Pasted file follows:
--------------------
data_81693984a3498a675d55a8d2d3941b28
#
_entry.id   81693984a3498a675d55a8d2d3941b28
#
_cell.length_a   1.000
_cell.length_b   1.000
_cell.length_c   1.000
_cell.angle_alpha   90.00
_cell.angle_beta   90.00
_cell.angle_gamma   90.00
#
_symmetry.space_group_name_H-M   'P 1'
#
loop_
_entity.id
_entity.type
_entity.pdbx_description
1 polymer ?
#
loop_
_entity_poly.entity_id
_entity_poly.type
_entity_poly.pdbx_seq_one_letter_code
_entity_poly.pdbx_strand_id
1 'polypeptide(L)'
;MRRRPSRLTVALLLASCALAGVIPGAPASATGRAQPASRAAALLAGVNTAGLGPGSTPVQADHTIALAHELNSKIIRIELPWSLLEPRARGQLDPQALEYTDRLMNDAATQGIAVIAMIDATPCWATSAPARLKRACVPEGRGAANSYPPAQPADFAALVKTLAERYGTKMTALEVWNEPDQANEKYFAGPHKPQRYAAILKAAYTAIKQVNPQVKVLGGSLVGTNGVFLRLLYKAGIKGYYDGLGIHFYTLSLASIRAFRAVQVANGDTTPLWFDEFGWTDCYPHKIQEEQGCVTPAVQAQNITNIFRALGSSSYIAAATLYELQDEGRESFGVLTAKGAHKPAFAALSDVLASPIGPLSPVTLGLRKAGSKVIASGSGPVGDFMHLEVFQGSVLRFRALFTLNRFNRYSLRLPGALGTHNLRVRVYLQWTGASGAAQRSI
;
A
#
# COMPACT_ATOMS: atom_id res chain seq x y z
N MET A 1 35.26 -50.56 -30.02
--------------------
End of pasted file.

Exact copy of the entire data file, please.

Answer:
data_81693984a3498a675d55a8d2d3941b28
#
_entry.id   81693984a3498a675d55a8d2d3941b28
#
_cell.length_a   1.000
_cell.length_b   1.000
_cell.length_c   1.000
_cell.angle_alpha   90.00
_cell.angle_beta   90.00
_cell.angle_gamma   90.00
#
_symmetry.space_group_name_H-M   'P 1'
#
loop_
_entity.id
_entity.type
_entity.pdbx_description
1 polymer ?
#
loop_
_entity_poly.entity_id
_entity_poly.type
_entity_poly.pdbx_seq_one_letter_code
_entity_poly.pdbx_strand_id
1 'polypeptide(L)'
;MRRRPSRLTVALLLASCALAGVIPGAPASATGRAQPASRAAALLAGVNTAGLGPGSTPVQADHTIALAHELNSKIIRIELPWSLLEPRARGQLDPQALEYTDRLMNDAATQGIAVIAMIDATPCWATSAPARLKRACVPEGRGAANSYPPAQPADFAALVKTLAERYGTKMTALEVWNEPDQANEKYFAGPHKPQRYAAILKAAYTAIKQVNPQVKVLGGSLVGTNGVFLRLLYKAGIKGYYDGLGIHFYTLSLASIRAFRAVQVANGDTTPLWFDEFGWTDCYPHKIQEEQGCVTPAVQAQNITNIFRALGSSSYIAAATLYELQDEGRESFGVLTAKGAHKPAFAALSDVLASPIGPLSPVTLGLRKAGSKVIASGSGPVGDFMHLEVFQGSVLRFRALFTLNRFNRYSLRLPGALGTHNLRVRVYLQWTGASGAAQRSI
;
A
#
# COMPACT_ATOMS: atom_id res chain seq x y z
N MET A 1 35.26 -50.56 -30.02